Our tonal engagement has changed a lot over the years. Very early on, we used to take photographs of men who were harassers. That was a very different, angry, tone; to face the person who had intimidated, harassed, threatened, or violated us in any capacity. It’s been a journey of tonal variations that has changed as we’ve grown as a collective. And while a lot of women relate to our mission of ending street harassment, not everyone steps into it. We’ve seen such denial. From “I don’t experience it” to the idea of street harassment linked to blame. There’s this notion, if you experience violence, you did something wrong, you weren’t good, and your character is questioned. Therefore, there is a larger sense of denial around it. It’s cyclically rooted in victim blame. This is why the project ‘I Never Asked for It’ is really a focus mission for us.
More and more men, I find, are recognizing feminism, stepping into feminism, articulating it, defining what it means to be a feminist person or individual in their capacities, in their roles as fathers and as people. It’s constant work. To add, I’m part of that process. Somebody’s response is planting a seed in me; I’m also growing. When you’re growing as an action hero, the whole collective is growing as well.
On Trust, Collective Imagination and Solidarity
Blank Noise has been built by this fluid core group of action heroes who are from different continents, countries, and cities. From varying time spans like minds have come together. I know that I can send one e-mail out, and there will be responses. There’s a sense of nurturers. That’s what I value the most, that kind of action hero. Who stepped in, formed it, shaped it. Their criticisms, ways of thinking, shaped Blank Noise; they could ask questions, could defer, could disagree and that’s what made it. I trust that difference; it’s the most important thing. Trust that leads to friendship or friendship that leads to trust.
It’s also important to desire an outcome and then to step back, rather than go forward blindfolded. It’s important to step back, imagine, and then create collective imagination. Our initiative of sleeping in public spaces is not only to occupy space. It is to occupy, but it is also to trust the fact that there are more of us in fear of each other, than with the actual intention to harm each other. So to create that collective sense of desire, that question of “why have I never allowed myself to sleep under a tree, what’s stopped me all this while?”
Or when we used to do actions on being idle. It started with just being idle in public spaces, and learning to see what happens to us as action heroes who’ve always been taught to look down, to get home fast, not to loiter, and not to wander. What does it mean to just exist and make eye contact? What happens to the nature of the place when you do that? During these actions, action heroes, who didn’t even know each other, would form an inner circle of trust amongst themselves as they stood on this line. It created such a sense of solidarity. All of it, solidarity, trust and collective imagination is imperative. That’s what I value.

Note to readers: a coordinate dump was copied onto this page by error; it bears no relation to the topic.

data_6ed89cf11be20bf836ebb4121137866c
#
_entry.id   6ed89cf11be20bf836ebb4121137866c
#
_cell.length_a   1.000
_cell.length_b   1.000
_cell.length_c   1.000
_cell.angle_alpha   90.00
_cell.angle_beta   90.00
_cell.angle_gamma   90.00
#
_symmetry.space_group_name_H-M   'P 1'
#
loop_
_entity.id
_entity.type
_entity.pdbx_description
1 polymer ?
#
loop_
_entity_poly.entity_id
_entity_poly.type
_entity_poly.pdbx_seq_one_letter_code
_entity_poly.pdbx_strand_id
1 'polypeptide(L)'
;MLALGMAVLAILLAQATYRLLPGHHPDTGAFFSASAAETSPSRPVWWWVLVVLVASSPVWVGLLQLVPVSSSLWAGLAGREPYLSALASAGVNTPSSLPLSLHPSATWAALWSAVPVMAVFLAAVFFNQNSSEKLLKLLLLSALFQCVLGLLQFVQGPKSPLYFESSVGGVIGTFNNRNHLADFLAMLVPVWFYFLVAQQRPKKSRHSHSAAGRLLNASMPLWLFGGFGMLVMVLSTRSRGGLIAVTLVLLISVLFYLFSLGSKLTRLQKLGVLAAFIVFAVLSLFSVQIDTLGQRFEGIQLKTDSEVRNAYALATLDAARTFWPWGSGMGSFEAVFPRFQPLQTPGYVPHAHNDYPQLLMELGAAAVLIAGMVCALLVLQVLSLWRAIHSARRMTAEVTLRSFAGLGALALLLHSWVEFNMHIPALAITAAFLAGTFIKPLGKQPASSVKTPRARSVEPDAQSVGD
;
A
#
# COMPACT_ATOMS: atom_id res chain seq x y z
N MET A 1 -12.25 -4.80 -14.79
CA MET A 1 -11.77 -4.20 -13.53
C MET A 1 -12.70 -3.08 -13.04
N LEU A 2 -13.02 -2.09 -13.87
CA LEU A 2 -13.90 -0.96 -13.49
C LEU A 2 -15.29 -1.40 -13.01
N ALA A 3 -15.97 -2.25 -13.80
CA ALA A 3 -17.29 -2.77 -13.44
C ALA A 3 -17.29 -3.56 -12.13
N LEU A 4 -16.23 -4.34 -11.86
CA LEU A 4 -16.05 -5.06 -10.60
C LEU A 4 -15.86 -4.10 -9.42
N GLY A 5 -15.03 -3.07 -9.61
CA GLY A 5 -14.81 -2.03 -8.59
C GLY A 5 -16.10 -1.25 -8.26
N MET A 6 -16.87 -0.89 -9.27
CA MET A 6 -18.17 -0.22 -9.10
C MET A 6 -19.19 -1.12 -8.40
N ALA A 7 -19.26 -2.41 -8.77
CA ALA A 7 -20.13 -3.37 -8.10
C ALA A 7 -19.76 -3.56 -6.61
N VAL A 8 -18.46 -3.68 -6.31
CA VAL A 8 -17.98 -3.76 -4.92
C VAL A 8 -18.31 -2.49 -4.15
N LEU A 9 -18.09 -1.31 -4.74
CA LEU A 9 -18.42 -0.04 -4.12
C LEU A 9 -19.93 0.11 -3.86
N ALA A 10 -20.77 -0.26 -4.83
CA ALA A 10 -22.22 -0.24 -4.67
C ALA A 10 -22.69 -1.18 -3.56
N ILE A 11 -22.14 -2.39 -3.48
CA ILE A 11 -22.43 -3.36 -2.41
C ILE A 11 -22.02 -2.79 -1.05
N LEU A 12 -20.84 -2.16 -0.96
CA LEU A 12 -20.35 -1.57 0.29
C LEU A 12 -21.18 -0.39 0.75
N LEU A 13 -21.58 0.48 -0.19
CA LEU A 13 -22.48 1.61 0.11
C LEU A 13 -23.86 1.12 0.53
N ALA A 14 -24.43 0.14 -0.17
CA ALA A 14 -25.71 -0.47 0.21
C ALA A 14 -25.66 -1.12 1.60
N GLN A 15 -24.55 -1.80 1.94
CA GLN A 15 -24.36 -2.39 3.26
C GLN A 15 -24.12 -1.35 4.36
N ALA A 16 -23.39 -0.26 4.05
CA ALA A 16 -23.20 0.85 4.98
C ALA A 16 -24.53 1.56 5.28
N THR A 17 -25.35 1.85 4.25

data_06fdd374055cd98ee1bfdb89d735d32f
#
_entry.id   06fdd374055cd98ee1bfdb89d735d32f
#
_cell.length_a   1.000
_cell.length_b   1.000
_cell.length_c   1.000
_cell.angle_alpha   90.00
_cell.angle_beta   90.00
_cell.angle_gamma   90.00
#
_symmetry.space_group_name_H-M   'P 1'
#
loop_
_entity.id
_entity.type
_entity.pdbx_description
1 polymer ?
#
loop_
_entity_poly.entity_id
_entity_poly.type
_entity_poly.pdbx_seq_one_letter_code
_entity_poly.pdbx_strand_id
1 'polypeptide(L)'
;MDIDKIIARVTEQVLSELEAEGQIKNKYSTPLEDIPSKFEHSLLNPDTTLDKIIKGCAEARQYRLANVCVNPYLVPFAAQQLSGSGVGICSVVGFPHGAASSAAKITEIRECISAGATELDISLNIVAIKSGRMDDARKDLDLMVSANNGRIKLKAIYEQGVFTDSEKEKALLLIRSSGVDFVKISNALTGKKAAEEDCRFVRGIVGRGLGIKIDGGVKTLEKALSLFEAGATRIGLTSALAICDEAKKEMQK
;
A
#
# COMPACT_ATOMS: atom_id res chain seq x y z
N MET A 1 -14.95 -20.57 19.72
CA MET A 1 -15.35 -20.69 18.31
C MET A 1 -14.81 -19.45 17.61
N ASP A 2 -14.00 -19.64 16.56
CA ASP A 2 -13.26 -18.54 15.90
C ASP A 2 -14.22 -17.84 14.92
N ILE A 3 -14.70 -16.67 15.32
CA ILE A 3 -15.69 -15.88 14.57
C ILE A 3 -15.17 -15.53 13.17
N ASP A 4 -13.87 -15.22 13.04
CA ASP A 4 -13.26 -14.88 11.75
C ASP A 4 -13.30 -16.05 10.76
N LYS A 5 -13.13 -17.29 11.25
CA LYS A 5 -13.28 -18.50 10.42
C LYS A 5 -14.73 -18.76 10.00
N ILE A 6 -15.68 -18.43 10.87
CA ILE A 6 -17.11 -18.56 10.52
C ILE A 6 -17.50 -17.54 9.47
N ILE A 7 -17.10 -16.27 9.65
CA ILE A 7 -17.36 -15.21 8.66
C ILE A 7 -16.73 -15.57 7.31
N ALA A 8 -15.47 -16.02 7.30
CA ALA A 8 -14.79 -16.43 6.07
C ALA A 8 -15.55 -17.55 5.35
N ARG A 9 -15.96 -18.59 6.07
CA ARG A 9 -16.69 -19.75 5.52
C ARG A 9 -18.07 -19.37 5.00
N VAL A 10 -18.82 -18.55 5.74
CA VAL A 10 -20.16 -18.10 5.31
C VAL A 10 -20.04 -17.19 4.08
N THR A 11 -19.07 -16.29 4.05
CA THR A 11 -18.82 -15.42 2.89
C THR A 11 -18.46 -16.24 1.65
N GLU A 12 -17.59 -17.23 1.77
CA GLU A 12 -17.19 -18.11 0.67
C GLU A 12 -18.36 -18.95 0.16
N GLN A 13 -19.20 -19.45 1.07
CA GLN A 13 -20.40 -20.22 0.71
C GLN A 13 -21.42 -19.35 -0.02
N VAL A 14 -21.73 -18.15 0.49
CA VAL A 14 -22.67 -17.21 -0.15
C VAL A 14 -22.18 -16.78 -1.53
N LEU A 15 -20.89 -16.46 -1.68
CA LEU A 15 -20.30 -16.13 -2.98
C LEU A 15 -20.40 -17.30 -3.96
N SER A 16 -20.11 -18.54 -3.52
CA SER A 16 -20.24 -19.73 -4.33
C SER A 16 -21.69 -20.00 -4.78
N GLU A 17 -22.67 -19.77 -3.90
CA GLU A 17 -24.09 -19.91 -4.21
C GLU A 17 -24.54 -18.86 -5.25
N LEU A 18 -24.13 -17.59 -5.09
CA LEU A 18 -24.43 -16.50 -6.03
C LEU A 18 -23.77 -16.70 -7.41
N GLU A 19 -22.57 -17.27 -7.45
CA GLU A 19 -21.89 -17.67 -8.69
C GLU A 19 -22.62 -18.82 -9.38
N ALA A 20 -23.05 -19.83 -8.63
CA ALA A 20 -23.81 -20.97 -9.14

Idealism is driving the whole conversation forward, the fact that there are more of us in fear of each other than with the actual intention to harm each other. I’m hopeful of the world in that sense. I think our problem is, perhaps, we invest so much in defense, rather than in trust. Panic creates more panic, defense creates more defense; that’s what we’re seeing with gun shootings, pepper spraying, with all sorts of weapon related responses.
If we talk about trust, we’re also talking about empathy, human connection, the fact that there is violence, and everything around violence. There’s violence, it happens. For us there’s so much around the way of warnings, there’s so much around the weight of fear. I didn’t experience violence every time I left the house, but I learned to clench my fist, I learned to be angry. I learned to see every person with suspicion, and that’s something I’ve had to unlearn over the years. I mean, I’ve been groped in public, there’s no excuse for that. I’m not going to apologize for that person, but my response wasn’t helping me. What makes me hopeful is the fact that there’s so much here, the fact that women don’t even walk alone. That is something we’re denying ourselves. That fact that we are afraid to sleep under trees, as extreme as it sounds. The point is, it shouldn’t be extreme. We’re denying ourselves experiences constantly due to fear. I do consider myself an idealist; I think that’s definitely something that drives everything I do in work and life.